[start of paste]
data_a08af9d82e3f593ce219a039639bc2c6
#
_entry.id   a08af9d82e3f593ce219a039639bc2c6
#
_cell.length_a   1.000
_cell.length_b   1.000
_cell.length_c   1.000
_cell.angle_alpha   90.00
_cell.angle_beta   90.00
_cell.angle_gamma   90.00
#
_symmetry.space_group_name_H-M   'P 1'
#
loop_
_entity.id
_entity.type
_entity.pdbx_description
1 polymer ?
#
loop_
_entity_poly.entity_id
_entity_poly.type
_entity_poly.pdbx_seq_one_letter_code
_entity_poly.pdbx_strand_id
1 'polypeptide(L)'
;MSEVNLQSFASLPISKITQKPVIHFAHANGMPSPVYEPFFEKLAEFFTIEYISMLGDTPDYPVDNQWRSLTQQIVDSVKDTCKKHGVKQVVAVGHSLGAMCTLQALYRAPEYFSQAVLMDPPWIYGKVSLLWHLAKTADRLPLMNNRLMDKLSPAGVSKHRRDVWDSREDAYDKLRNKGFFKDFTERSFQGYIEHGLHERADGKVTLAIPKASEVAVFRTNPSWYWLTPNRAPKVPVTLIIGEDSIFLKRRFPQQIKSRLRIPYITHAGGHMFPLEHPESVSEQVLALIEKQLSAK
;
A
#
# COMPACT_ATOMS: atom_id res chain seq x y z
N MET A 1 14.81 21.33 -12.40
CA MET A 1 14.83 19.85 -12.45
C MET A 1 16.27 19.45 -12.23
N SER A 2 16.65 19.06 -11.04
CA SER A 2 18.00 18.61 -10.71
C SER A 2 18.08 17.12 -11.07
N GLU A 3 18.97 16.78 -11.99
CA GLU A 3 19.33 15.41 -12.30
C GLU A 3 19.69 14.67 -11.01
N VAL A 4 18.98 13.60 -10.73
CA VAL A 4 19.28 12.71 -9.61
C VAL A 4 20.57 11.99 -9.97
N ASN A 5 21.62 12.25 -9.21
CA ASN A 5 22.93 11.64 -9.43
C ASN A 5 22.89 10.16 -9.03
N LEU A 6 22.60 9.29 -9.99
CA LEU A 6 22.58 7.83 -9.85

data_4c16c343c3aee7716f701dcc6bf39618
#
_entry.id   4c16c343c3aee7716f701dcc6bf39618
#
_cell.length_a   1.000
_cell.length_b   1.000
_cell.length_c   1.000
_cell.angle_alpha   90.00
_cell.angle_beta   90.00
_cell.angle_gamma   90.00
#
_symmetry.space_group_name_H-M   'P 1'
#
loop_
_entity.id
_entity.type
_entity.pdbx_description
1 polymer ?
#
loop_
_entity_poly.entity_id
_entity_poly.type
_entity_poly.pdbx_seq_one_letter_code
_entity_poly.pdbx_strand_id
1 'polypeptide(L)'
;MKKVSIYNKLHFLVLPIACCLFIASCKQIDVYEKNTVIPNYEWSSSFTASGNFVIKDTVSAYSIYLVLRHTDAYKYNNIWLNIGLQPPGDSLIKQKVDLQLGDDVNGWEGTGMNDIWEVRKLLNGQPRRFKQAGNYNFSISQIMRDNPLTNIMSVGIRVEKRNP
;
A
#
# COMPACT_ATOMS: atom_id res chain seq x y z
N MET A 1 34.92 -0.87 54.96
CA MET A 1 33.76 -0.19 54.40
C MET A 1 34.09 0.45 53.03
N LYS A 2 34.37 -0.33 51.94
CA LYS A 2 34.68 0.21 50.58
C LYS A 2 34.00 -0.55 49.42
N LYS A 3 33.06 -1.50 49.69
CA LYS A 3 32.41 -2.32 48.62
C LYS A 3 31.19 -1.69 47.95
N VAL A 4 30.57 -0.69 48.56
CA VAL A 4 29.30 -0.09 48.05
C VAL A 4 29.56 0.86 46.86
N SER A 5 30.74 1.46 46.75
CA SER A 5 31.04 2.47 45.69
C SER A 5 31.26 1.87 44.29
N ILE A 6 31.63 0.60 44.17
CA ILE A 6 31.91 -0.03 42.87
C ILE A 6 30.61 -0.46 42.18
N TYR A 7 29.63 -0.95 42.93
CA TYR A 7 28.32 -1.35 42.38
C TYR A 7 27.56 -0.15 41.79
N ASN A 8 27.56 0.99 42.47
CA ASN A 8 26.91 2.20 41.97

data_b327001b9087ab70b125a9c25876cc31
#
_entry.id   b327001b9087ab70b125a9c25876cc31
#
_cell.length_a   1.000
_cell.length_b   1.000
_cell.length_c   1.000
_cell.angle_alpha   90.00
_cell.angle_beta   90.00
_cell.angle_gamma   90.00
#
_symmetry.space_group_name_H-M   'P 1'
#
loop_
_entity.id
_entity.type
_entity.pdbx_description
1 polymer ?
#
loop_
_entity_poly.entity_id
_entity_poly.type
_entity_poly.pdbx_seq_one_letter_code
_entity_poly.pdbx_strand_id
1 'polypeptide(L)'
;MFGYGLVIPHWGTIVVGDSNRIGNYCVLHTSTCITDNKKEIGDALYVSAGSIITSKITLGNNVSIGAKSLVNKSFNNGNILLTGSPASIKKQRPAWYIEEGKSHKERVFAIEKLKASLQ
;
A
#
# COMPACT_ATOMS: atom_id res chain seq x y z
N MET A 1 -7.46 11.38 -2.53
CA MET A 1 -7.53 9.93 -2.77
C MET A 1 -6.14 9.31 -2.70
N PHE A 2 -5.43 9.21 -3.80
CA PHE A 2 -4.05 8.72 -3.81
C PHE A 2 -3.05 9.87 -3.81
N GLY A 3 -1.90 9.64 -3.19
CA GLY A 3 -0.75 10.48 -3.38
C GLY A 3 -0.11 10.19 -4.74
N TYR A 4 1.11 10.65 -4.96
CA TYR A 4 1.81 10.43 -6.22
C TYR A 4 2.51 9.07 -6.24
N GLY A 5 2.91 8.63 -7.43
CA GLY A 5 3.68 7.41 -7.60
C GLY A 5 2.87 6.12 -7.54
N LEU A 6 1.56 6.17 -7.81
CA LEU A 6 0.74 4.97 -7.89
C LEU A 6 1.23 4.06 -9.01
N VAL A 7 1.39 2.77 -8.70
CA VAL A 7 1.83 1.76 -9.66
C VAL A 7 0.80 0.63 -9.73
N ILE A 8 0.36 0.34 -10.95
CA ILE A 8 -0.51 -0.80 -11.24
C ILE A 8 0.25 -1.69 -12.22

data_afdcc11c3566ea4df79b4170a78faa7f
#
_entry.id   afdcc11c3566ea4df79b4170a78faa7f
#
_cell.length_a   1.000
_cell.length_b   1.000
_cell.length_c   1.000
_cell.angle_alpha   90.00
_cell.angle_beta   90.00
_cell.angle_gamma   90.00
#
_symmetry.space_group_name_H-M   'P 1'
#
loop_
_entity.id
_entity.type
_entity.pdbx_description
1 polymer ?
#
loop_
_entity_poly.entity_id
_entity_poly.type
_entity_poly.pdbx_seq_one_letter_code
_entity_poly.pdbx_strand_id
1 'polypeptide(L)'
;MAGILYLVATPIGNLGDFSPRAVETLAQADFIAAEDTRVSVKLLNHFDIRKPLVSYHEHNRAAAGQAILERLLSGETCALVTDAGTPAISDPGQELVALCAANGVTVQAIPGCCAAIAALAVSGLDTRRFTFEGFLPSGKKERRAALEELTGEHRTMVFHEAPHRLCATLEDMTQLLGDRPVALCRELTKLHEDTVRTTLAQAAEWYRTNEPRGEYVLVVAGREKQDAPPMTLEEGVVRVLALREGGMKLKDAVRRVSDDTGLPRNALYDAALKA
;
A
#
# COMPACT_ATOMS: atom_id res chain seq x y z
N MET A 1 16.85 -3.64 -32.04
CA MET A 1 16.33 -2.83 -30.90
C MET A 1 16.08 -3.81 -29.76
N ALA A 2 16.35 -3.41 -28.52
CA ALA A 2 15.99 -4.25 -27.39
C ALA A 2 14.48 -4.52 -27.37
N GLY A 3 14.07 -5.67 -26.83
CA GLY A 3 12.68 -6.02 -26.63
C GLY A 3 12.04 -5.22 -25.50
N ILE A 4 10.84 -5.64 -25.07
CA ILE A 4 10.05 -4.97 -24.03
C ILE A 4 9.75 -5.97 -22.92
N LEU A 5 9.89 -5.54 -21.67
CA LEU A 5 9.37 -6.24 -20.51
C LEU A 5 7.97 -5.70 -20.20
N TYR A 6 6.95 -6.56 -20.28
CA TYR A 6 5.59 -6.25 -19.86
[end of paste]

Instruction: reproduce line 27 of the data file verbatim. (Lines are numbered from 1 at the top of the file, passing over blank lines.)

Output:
;